Battle of the Books readers who were moved by Shooting Kabul will be happy to know that Saving Kabul Corner is a worthy companion novel to N.H. Senzai's first book. (You do not need to read Shooting Kabul before reading Saving Kabul Corner.)  Ariana and Laila are cousins, but they do not get along at all; Ariana is all-American, while Laila, recently arrived from Afghanistan, is more like the traditional Afghani girl that Ariana's relatives would like her to be. Laila cooks Puktun food expertly, sews, and can recite classic Puktun poetry beautifully; more than that, she forms a close bond with Ariana's best friend, Mariam, who can relate to the Puktun culture and the upheaval in Afghanistan, unlike Ariana.  Ariana's family owns and operates an Afghani grocery store; like many ethnic grocery stores, it is the heart of the Fremont Afghani community, where customers linger to chat about current events and loved ones left behind....until a rival Afghani grocery store opens in the same shopping center.  Age-old rivalries that were thought to be left behind in Afghanistan erupt, with disastrous results. Ariana, Laila, and their friends take it upon themselves to find the culprit behind the ongoing circulating falsehoods and destruction of property that threaten their family's livelihood.  The "kids save the day" element does strain credulity, but this is such a rich story of family, friendship, and the immigrant experience (not to mention such likable kids) that the overall charm and mystery makes that minor point immediately believable in this story. (And children understandably love "kids save the day" stories.)   Afghani-American culture is lovingly depicted, and the pride that Ariana's family takes in family and work is admirable and realistic. One of my favorite 2014 reads.

Another short science fiction chapter book series! Yes!  Archie Takes Flight is the inaugural entry in the Space Taxi series; Archie knows that his dad is a taxi driver, but what he doesn't know (until "Take Your Kid to Work Day!") is that his dad drives a space taxi for aliens. How cool is that?! As Archie accompanies his dad on a late night shift, they encounter all sorts of aliens, a weird cat, and a mastermind determined to ruin everything.  This is great fun.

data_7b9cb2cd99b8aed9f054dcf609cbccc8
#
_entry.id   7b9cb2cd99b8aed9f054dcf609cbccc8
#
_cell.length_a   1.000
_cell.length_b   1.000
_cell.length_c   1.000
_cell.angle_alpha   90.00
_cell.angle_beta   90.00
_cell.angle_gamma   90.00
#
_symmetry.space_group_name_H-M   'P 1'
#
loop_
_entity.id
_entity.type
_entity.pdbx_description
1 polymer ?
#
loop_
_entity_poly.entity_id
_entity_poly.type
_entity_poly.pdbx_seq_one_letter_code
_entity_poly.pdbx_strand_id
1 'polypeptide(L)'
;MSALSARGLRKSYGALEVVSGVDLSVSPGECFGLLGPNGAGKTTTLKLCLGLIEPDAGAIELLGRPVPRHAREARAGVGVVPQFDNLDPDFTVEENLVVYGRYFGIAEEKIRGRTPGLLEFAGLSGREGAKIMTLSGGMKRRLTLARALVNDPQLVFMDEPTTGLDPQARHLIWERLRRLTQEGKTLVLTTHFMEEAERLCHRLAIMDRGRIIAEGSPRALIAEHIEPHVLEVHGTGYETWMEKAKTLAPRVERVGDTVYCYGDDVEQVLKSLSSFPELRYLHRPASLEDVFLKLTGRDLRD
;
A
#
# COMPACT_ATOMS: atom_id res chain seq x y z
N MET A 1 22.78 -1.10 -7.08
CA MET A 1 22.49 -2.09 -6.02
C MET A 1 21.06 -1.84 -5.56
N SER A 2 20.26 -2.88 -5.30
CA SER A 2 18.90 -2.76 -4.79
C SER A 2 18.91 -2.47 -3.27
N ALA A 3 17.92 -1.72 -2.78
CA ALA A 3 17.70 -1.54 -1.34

Oh, wow. Can you say MIND BENDING? Because that's what We Were Liars definitely is. Cadence and her cousins have spent every summer at their family's exclusive island near Martha's Vineyard; lazy days on the beach, shopping in the Vineyard's quaint downtowns, and luxurious dinners fill the endless days of summer.  Cadence suffers a life-changing brain injury when she is fifteen; the extent and the reason behind her amnesia and crippling headaches is slowly revealed in flashbacks and hints scattered throughout the story. (Can't say much without ruining the story.)  Make sure you have time set aside to delve into the story; this YA novel will grip you until the very last page.  This has received five starred reviews, which is quite an achievement. Definitely putting this on my Printz 2015 short list.

Hispanic Heritage Month is celebrated September 15-October 15. I recently blogged about some of my favorite picture books that highlight Latino culture on the ALSC blog (the Association for Library Services to Children is the professional organization for children's librarians; they are the ones that bestow the Newbery, Caldecott, and other great book awards).

Get ready; September and October are strong months for releases of new books. (Last chance to be noticed by the awards committees and the "Best Of" lists!) Make sure you are subscribed to Wowbrary to be among the first to know what titles have been ordered. We just ordered a bunch of awesome books (children's, teen, AND fiction/nonfiction for adults), so get ready!

Jennifer Schultz, Youth Services Librarian, Fauquier County Public Library

To learn more about Fauquier County Public Library's collectionevents, and programs, visit us on FacebookTwitter (Kiddosphere's feed is here), or on our website.

No comments: